Given the negative macro-economic environment, as well as the demographics of retiring boomers, one would expect prices to undershoot for some years, so a 35%-50% drop from here cannot be ruled out. Naturally, we can expect more misguided intervention to try to prop up unrealistic prices, further damaging the fragile macro-economic environment.
    Aug 24, 2010. 01:57 PM | 5 Likes Like |Link to Comment
  • Mortgage fraud is on the rise again, up a sharp 17% last year to account for $14B in loans, or roughly 0.7% of all U.S. mortgages. The effect of lawmakers tightening lending rules hasn't been fewer scams but rather more complex ones.  [View news story]
    From what I read, it appears that mortgage fraud significantly exceeds 0.7%, perhaps by an order of magnitude !!!
    Aug 23, 2010. 09:13 AM | 1 Like Like |Link to Comment
  • A Tale of Two Economies: Germany vs. America [View article]
    Charlie,

    You make very good points, but they don't change the fundamental advantage that German policies have wrought. Thus, the difference between your thesis and the author's is one of extent, not fundamental direction. Having worked with many German companies over the decades, I'd like to add an opinion to each of your mitigating points below:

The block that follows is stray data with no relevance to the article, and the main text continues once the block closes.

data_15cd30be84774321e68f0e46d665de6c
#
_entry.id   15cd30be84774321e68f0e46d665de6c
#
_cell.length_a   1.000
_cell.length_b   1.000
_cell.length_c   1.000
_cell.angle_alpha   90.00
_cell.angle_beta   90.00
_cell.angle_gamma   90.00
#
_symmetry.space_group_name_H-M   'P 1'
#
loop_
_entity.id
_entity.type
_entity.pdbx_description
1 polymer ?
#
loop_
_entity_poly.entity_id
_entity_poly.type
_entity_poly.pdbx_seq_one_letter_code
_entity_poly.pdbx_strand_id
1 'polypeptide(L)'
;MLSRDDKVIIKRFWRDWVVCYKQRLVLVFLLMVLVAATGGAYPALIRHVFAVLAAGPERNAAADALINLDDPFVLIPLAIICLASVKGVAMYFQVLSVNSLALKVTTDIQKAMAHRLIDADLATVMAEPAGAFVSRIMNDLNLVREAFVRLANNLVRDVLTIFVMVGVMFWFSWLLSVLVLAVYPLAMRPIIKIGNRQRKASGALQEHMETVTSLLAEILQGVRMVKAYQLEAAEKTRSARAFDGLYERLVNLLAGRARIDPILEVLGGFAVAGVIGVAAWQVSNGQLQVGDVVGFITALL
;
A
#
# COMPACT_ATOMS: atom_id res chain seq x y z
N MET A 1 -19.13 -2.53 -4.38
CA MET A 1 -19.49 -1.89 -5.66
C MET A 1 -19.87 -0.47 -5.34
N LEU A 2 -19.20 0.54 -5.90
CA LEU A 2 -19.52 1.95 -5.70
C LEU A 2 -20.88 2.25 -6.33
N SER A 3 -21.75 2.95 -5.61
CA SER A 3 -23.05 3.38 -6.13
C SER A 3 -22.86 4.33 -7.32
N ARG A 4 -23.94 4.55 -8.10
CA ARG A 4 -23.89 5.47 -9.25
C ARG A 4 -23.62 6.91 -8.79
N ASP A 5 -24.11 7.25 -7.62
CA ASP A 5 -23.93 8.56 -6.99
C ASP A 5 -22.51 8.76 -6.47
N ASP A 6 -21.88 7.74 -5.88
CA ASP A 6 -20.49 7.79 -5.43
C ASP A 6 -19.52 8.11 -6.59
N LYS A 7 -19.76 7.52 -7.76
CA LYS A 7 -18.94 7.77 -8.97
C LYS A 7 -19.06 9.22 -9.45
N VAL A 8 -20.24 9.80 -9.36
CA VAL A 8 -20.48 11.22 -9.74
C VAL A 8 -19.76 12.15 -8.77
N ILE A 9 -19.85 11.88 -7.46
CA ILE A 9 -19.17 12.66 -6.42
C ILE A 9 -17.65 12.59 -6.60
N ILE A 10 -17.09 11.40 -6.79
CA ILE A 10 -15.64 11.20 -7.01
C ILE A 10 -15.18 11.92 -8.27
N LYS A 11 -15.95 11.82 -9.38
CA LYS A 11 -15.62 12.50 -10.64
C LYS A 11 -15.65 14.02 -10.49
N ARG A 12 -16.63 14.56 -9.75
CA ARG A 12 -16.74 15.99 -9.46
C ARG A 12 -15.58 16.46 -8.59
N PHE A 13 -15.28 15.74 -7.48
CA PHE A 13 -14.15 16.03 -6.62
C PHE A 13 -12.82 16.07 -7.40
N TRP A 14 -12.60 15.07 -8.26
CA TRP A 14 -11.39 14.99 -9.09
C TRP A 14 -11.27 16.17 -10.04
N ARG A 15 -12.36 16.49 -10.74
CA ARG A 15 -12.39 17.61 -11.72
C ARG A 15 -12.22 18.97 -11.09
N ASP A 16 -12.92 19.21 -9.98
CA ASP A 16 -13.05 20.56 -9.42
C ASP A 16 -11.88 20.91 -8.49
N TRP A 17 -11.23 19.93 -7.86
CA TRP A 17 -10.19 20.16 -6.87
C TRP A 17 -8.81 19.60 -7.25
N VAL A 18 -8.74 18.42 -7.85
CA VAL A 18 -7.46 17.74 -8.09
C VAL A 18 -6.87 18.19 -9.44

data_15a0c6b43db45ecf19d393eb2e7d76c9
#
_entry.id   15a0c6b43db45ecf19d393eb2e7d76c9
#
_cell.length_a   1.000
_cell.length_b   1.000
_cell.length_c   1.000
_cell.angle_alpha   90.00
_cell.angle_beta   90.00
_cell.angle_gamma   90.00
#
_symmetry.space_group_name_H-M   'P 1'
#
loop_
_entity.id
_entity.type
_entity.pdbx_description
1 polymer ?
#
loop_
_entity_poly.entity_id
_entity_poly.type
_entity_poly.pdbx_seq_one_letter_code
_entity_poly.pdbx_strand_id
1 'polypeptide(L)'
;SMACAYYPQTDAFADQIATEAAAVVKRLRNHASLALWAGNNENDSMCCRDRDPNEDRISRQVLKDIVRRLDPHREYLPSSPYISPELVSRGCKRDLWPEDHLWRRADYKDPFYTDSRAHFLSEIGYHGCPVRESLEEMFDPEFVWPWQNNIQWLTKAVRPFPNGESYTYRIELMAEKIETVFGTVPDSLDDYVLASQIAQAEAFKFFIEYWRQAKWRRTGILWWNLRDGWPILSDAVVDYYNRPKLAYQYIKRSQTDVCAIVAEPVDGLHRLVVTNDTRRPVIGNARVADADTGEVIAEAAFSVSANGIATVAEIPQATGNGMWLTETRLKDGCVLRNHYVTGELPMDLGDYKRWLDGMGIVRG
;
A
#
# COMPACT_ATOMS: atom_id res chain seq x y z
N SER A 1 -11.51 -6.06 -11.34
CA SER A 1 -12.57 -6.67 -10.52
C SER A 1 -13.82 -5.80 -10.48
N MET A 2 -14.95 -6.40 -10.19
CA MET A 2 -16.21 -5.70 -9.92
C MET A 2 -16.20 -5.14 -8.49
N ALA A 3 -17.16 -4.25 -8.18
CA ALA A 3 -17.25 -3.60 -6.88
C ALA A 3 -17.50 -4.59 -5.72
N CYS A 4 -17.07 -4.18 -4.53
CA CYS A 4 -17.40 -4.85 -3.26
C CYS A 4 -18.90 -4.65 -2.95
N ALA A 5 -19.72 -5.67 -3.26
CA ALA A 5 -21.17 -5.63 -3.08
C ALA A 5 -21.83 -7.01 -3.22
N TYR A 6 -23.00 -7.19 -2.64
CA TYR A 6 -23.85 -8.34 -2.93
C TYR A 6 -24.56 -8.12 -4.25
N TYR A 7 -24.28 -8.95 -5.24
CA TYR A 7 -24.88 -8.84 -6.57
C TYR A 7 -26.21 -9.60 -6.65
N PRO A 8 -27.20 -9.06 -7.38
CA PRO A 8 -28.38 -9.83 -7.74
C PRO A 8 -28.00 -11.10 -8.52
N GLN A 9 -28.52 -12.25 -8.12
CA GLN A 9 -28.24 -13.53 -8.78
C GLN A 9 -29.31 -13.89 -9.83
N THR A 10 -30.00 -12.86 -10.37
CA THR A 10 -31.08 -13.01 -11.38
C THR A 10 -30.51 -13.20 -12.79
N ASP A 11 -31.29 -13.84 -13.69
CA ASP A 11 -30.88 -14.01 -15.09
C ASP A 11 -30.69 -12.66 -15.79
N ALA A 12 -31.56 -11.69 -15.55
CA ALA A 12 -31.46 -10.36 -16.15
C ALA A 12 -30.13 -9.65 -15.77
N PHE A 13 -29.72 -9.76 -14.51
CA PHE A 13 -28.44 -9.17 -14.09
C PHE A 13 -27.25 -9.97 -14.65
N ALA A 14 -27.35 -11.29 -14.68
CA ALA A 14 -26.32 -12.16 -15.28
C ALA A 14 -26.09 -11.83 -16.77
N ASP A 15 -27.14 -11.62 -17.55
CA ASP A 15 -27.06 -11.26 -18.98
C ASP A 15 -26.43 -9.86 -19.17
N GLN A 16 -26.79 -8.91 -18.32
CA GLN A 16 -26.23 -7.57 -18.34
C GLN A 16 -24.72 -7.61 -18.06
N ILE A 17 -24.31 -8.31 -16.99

"...... 1. They would not have the success they have, without deficit countries like us. They benefit from consumption in other countries....."

    Of course this is true, but they are merely taking advantage of the fact that some countries have a culture of consuming more than they produce. I would no fault them for this, but rather fault our own policies.

    "...... 2. They currently have a currency advantage via the Euro. They don't need to manipulate it, but a currency that averages them with the likes of Greece is always going to be weaker than it would be if they were alone. That's a big export bonus, both within and outside the Eurozone.......".

    This appears true until you look at the long-term, which shows a weak USD/Euro, even at current levels. By design, the Euro initially had parity with the USD, and in the late 90's, USD/Euro was 1.1-1.2. Over the longer term, if you compare USD with SFr, or with the pre-Euro European currencies after considering their conversion ratio to the Euro, you will see a long-term pattern of a depreciating USD agains major European currencies since the 1970's. Thus, our exporters have had a currency advantage relative to Germany for decades, and still have this advantage today with Euro/USD > 1, which makes German manufacturers' labor hourly costs higher than their US counterparts.